Wednesday, February 09, 2005

Intentionally or not, the Times reporting backs up Greenspans's non-reality based views

Alan Greenspan wants to assure us that social security can be "fixed" by raising the retirement age:

"Policies promoting longer working life could ameliorate some of the potential demographic stresses," Alan Greenspan, the Federal Reserve chairman, told a conference of economists and policy makers in Jackson Hole, Wyo., last year. "Early initiatives to address the economic effects of baby-boom retirements could smooth the transition to a new balance between workers and retirees."

It must be easy for Greenspan to weigh in on such a concept, he's sat on his cushy ass for how long now? He's had no accountability for how long now?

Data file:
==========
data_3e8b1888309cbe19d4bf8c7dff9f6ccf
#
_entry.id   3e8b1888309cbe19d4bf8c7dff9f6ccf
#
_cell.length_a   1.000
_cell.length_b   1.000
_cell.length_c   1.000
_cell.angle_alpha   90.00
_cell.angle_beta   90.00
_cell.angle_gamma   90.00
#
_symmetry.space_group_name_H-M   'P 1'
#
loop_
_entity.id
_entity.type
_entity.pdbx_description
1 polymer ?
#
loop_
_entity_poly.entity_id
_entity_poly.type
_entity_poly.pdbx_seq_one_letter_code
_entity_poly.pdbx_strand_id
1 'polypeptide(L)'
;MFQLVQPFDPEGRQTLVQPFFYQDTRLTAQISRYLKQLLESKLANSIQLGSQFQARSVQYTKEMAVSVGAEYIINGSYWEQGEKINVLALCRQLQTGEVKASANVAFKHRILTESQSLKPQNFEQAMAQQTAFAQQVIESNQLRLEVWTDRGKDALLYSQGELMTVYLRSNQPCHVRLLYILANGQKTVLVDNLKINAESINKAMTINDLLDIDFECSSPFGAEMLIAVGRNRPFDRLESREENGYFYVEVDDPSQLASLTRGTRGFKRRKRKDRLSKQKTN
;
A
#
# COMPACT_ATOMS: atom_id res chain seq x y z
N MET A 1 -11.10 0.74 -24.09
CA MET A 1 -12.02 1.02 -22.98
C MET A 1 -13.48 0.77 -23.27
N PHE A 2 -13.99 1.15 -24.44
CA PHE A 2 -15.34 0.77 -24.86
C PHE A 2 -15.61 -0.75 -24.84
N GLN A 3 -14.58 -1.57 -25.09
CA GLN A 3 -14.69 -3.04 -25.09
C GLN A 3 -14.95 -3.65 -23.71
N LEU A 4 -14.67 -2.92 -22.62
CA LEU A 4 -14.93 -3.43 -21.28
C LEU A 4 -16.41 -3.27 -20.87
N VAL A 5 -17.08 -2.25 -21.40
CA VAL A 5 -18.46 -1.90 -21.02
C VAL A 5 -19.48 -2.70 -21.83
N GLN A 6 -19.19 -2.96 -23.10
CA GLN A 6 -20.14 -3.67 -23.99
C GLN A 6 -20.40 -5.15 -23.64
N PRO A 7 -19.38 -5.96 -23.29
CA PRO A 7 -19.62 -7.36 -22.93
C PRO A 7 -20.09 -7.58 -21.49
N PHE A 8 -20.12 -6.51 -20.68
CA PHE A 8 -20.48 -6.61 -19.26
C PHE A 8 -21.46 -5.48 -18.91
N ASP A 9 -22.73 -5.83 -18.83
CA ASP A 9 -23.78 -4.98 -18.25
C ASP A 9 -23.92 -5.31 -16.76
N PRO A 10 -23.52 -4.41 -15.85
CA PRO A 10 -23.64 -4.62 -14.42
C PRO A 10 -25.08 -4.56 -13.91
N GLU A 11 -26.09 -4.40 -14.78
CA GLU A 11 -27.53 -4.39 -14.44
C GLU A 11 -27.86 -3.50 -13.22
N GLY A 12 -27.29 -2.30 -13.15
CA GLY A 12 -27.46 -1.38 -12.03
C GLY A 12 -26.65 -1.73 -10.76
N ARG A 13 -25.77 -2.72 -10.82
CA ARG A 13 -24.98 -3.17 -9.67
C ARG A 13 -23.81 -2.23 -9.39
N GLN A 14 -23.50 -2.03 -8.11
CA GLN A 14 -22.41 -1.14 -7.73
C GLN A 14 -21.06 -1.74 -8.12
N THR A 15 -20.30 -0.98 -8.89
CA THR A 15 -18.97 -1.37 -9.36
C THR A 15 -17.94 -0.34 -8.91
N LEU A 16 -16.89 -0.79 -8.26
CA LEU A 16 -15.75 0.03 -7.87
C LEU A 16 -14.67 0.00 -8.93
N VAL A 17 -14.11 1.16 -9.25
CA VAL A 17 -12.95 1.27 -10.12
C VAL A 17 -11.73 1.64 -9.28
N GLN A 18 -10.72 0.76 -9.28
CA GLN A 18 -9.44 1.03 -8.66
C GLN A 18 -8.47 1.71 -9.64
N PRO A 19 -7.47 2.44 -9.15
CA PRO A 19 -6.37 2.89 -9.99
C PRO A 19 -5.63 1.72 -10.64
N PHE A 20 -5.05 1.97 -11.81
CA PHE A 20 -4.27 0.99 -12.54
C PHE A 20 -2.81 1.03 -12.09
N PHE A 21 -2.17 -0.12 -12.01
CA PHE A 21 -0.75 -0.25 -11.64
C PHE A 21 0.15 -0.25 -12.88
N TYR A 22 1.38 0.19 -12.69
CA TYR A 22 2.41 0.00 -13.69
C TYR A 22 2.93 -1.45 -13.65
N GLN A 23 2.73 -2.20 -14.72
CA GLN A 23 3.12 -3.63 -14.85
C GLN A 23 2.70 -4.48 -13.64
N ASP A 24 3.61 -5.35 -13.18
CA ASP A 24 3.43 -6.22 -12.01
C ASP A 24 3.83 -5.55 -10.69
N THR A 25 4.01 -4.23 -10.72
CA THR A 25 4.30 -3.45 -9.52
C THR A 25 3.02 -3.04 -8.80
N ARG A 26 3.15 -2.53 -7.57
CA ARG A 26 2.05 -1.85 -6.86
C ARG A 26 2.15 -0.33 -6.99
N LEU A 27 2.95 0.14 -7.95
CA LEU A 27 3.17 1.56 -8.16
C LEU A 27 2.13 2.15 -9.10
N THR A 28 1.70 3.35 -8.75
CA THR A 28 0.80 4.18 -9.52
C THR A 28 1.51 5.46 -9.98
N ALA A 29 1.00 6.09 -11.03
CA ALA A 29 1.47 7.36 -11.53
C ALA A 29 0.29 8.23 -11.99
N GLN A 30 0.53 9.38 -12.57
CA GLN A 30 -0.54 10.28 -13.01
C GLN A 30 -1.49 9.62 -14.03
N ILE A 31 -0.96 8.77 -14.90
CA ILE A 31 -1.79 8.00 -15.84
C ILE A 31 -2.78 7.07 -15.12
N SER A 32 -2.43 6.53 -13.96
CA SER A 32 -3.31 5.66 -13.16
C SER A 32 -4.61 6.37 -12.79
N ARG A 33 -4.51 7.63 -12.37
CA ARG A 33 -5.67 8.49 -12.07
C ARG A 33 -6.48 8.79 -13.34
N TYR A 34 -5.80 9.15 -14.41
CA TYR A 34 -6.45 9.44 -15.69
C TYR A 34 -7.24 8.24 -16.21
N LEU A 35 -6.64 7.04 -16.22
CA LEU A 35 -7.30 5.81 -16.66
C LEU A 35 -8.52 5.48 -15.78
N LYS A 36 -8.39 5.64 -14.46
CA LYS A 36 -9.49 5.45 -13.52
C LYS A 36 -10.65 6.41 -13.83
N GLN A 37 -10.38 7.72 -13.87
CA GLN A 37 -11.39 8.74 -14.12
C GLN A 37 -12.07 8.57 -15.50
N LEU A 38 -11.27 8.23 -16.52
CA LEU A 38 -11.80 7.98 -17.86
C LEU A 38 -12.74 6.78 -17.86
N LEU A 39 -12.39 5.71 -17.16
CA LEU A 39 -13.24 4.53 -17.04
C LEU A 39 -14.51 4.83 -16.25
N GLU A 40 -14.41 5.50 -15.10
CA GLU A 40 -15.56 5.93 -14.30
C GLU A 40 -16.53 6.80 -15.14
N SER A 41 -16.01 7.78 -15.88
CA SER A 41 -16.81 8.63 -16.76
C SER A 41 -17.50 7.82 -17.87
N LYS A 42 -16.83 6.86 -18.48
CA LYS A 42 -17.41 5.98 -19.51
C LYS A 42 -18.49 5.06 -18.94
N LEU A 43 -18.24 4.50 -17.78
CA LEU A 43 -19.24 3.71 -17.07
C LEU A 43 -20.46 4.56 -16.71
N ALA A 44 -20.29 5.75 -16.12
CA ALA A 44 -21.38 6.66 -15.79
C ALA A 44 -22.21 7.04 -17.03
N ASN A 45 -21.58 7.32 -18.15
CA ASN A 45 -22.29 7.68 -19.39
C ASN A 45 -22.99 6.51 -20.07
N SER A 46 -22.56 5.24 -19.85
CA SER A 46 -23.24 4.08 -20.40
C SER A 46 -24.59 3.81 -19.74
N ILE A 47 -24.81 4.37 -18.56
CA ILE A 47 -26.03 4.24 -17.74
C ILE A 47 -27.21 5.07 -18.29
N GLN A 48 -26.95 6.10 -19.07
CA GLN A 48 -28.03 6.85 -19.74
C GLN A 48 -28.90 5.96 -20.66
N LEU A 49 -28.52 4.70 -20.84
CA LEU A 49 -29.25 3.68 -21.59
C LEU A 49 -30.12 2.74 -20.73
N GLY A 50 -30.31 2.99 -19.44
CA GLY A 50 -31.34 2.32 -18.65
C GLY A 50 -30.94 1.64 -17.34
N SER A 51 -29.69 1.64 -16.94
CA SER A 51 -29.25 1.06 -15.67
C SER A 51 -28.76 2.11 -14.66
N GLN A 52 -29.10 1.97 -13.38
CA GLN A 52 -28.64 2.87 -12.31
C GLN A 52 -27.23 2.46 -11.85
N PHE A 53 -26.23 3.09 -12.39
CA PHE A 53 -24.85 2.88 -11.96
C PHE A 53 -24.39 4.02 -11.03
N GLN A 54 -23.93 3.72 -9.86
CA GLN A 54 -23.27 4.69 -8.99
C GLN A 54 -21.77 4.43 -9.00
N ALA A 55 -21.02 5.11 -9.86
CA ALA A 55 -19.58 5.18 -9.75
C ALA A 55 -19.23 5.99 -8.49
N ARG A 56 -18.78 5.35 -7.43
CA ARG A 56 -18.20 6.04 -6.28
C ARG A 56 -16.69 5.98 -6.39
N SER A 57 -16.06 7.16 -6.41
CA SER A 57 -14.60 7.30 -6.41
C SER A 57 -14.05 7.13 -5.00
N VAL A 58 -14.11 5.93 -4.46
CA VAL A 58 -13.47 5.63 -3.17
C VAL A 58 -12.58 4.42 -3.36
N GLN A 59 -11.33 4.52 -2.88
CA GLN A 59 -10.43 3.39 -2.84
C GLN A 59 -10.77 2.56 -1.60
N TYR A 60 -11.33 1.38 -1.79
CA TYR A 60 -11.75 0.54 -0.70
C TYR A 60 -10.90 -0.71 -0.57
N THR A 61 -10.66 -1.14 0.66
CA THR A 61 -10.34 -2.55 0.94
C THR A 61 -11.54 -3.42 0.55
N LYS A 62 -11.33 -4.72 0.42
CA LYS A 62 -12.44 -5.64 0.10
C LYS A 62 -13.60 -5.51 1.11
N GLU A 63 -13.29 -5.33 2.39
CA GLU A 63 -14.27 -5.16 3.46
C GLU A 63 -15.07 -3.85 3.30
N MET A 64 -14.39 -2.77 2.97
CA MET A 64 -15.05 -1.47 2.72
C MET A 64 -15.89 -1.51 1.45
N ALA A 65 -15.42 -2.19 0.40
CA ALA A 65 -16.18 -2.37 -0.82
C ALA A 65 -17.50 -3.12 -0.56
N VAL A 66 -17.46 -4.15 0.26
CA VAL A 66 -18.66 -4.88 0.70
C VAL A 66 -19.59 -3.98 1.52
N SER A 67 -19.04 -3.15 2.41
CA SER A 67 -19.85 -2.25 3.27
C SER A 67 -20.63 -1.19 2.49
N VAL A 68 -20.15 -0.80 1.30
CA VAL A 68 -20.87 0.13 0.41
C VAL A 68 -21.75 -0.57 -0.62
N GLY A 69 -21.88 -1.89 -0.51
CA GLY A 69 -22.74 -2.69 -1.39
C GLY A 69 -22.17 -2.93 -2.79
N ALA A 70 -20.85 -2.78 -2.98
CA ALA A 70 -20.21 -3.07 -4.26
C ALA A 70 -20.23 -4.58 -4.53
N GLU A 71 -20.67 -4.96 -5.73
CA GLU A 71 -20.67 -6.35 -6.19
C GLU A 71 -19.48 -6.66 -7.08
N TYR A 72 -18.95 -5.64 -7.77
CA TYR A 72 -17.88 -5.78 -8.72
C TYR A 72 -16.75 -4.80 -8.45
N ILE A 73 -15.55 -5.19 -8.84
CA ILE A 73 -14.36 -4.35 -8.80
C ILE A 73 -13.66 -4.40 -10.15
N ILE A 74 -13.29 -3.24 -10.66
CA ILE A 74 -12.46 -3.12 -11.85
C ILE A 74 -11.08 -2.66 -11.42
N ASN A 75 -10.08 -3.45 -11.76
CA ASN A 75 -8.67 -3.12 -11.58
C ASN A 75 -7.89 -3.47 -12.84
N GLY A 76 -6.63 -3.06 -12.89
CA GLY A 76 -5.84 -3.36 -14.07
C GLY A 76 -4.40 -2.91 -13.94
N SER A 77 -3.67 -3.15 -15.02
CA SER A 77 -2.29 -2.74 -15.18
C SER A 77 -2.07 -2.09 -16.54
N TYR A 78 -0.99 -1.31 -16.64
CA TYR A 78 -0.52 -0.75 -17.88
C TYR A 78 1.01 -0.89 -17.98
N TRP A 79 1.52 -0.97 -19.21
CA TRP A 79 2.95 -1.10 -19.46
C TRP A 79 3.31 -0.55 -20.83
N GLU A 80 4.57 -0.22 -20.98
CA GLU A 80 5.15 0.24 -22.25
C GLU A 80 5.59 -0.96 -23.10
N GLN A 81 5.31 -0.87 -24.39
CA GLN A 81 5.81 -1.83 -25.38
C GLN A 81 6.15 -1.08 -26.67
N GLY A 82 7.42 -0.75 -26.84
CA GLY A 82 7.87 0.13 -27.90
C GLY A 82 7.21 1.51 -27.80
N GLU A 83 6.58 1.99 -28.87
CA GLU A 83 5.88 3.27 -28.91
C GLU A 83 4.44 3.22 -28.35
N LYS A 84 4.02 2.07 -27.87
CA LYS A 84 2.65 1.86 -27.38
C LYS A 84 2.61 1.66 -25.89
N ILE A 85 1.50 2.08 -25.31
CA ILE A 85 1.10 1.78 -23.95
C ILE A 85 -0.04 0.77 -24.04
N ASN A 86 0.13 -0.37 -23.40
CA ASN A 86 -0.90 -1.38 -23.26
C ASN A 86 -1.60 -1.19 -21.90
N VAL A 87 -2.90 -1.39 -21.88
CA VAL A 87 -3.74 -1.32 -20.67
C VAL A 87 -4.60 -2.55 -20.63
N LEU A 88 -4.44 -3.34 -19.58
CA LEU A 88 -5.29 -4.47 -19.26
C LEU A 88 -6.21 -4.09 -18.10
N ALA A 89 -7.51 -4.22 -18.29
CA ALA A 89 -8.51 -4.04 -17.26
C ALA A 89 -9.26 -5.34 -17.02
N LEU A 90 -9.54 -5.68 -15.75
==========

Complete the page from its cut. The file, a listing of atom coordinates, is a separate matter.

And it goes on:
It's not like he's had to be a Wal-Mart worker or someone flipping burgers. It's not as though failure on his job has resulted in him being balled out or fired. No, he's been a fixture sucking up tax payer money for more years than most can remember.

And maybe we can't all remember his recommendations that led to the Social Security Reform Act of 1983? Wasn't that supposed to have "fixed" a problem -- raising payroll taxes? Let's be clear, that didn't mean raising the cut off so that everyone, EVERYONE, continued paying in (as opposed to reaching 80,000 a year, that's the figure Randi Rhodes has been using, and then no longer having monies taken out of your wages for FICA).

So now Alan Greenspan, the guy who's been feeding at the public trough for decades in jobs that come with no accountability wants to discuss raising . . . retirement age.